Wednesday, 25 April 2018

Airbus CEO Lays Out Fighter Plans, Says U.K. Production at Risk

European sixth-generation concept fighter aircraft by RodrigoAvella

Originally published by Bloomberg

April 24, 2018, 11:41 PM GMT+7

  • Warplane project with Dassault involve drones, swarms of craft
  • Brexit poses threat to future British programs, Enders warns

Airbus SE Chief Executive Officer Tom Enders sketched out the company’s plans for the next generation of European fighter aircraft and warned that Brexit means the U.K. could miss out on future production.

Airbus’s German operation is working with French warplane specialist Dassault Aviation SA on a fighter platform involving a range of aerial products, including drones and “swarms” of small aircraft, Enders said in an interview Tuesday.

“We’re not talking about ‘a’ military aircraft,” he said in Berlin. “We’re talking about a system of military-combat airborne elements. It’s a different system.” It’s not even clear whether there will be role for a piloted plane, the CEO added, saying that depends on requirements specified by the French and German governments.

The project represents a threat to Britain’s position at the heart of warplane development as negotiations continue on terms for the country’s exit from the European Union. Airbus has historically worked with London-based BAE Systems Plc in combat jets, with the companies partnered on the Eurofighter Typhoon and Dassault producing the rival Rafale.

Enders said that any Brexit settlement that renders Airbus’s U.K. operations less competitive would pose a bigger threat to new projects than to current work, given the cost of relocating production facilities.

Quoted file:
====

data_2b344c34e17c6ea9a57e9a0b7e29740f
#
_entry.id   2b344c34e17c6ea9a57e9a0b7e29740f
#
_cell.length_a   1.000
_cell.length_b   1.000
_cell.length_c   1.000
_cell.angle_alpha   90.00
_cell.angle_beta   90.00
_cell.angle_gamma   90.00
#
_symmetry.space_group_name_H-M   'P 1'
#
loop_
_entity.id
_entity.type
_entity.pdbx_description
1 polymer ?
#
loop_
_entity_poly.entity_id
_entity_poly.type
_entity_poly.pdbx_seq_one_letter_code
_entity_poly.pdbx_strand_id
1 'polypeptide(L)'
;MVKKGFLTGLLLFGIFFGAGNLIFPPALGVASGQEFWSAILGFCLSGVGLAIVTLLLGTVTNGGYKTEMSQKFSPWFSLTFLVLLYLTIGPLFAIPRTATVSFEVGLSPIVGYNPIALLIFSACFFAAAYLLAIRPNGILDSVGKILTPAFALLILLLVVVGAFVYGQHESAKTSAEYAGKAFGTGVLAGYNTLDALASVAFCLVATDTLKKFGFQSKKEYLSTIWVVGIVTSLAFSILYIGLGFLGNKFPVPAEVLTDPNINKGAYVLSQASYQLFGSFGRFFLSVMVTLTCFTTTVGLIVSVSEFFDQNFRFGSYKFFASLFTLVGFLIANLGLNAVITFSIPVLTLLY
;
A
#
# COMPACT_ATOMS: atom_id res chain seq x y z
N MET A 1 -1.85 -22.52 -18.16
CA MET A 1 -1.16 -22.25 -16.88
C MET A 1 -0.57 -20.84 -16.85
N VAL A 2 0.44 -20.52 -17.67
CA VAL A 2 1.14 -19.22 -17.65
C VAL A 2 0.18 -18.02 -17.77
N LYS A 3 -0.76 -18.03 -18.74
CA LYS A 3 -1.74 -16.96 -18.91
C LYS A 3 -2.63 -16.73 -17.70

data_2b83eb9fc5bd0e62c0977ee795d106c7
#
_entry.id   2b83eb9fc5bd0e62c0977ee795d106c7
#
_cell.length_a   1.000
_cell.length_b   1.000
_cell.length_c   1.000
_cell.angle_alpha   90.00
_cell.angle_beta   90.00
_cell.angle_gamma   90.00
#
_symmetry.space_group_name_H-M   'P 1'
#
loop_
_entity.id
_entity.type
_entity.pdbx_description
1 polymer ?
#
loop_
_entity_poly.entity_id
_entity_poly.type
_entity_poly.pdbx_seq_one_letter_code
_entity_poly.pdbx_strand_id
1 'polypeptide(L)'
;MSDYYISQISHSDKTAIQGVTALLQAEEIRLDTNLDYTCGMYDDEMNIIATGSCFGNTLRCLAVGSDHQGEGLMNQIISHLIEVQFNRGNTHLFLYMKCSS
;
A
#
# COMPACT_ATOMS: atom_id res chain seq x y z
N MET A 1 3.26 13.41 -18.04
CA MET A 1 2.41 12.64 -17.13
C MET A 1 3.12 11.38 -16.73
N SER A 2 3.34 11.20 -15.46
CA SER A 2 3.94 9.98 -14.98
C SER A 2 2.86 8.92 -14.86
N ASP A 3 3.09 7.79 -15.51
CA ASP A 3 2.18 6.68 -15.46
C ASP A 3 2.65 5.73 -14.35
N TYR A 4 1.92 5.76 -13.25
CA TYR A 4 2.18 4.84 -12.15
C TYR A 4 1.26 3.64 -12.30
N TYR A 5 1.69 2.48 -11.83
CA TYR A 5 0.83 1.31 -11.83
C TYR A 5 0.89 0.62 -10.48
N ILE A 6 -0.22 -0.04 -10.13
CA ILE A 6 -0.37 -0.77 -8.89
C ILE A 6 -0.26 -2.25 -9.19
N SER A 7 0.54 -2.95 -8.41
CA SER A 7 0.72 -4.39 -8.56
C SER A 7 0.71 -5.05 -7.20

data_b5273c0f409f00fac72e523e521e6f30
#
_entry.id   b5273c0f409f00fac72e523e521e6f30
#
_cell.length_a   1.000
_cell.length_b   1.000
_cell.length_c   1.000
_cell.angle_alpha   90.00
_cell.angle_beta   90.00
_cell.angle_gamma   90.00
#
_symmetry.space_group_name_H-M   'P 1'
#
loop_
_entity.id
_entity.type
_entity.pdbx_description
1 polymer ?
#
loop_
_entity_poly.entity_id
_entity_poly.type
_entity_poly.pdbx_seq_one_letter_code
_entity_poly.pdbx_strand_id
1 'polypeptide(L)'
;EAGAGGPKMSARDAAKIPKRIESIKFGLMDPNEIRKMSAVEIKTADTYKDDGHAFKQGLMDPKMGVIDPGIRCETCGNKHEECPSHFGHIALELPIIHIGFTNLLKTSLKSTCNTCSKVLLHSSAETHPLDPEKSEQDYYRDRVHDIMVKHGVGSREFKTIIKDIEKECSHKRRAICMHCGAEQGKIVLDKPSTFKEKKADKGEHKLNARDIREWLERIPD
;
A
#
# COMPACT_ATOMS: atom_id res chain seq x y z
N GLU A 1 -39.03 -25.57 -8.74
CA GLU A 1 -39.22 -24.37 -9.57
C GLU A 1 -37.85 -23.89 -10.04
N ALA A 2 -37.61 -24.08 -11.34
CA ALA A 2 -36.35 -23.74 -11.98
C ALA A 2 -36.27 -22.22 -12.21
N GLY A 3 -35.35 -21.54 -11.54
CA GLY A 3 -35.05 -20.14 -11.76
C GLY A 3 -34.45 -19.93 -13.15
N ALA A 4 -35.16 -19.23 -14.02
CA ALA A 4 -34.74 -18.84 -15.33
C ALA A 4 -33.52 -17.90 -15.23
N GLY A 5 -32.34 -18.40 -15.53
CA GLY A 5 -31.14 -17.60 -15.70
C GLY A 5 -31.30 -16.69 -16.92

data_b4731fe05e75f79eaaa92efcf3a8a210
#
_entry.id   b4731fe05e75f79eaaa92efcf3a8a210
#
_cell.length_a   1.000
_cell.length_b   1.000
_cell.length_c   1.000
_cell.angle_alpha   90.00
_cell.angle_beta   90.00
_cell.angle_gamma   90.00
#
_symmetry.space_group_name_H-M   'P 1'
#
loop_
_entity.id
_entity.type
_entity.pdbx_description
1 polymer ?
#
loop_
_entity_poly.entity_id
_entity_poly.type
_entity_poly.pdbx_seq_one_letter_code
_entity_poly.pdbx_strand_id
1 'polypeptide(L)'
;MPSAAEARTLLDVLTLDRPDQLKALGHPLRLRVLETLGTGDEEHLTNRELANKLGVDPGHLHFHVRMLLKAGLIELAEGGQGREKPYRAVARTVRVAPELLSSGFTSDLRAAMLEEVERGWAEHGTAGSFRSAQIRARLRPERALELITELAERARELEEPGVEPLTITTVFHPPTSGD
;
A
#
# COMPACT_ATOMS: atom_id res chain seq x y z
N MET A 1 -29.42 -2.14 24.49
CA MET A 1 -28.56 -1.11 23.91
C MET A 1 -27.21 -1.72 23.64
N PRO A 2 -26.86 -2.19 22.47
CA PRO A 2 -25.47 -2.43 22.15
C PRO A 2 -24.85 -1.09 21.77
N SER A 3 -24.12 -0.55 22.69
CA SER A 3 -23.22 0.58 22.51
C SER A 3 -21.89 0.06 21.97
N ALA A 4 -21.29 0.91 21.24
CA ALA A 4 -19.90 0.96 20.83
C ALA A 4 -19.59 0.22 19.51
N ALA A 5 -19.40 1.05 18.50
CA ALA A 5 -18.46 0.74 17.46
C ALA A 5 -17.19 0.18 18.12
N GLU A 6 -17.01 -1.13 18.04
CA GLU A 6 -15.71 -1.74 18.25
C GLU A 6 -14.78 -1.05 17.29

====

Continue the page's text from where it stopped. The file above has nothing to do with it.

“I do not see that we can pick it up and do it somewhere else,” he said. “But of course, future activities, future production, future developments, those are up for discussion.” Airbus is meanwhile in talks with suppliers about measures -- including the stockpiling of components -- to help sustain deliveries in the event of a transition-less Brexit leading to border delays.

Airbus has previously questioned BAE’s commitment to pan-European defense initiatives in light of the company’s involvement with U.S.-based Lockheed Martin Corp.’s F-35 fighter, the world’s biggest warplane program, on which it has a 15 percent work-share.

The involvement of Dassault also ups the ante, since the French company has proven design capabilities that could allow it to fulfill BAE’s current role.

The U.K.’s high defense budget might still guarantee BAE a central role in fighter development. Defense Secretary Gavin Williamson has said that a new combat air strategy being developed by the government will aim to secure that status. Contracts won by BAE have also been crucial in sustaining Eurofighter production, most recently in the form of a 48-plane deal for which Saudi Arabia signed a memorandum of understanding in March.

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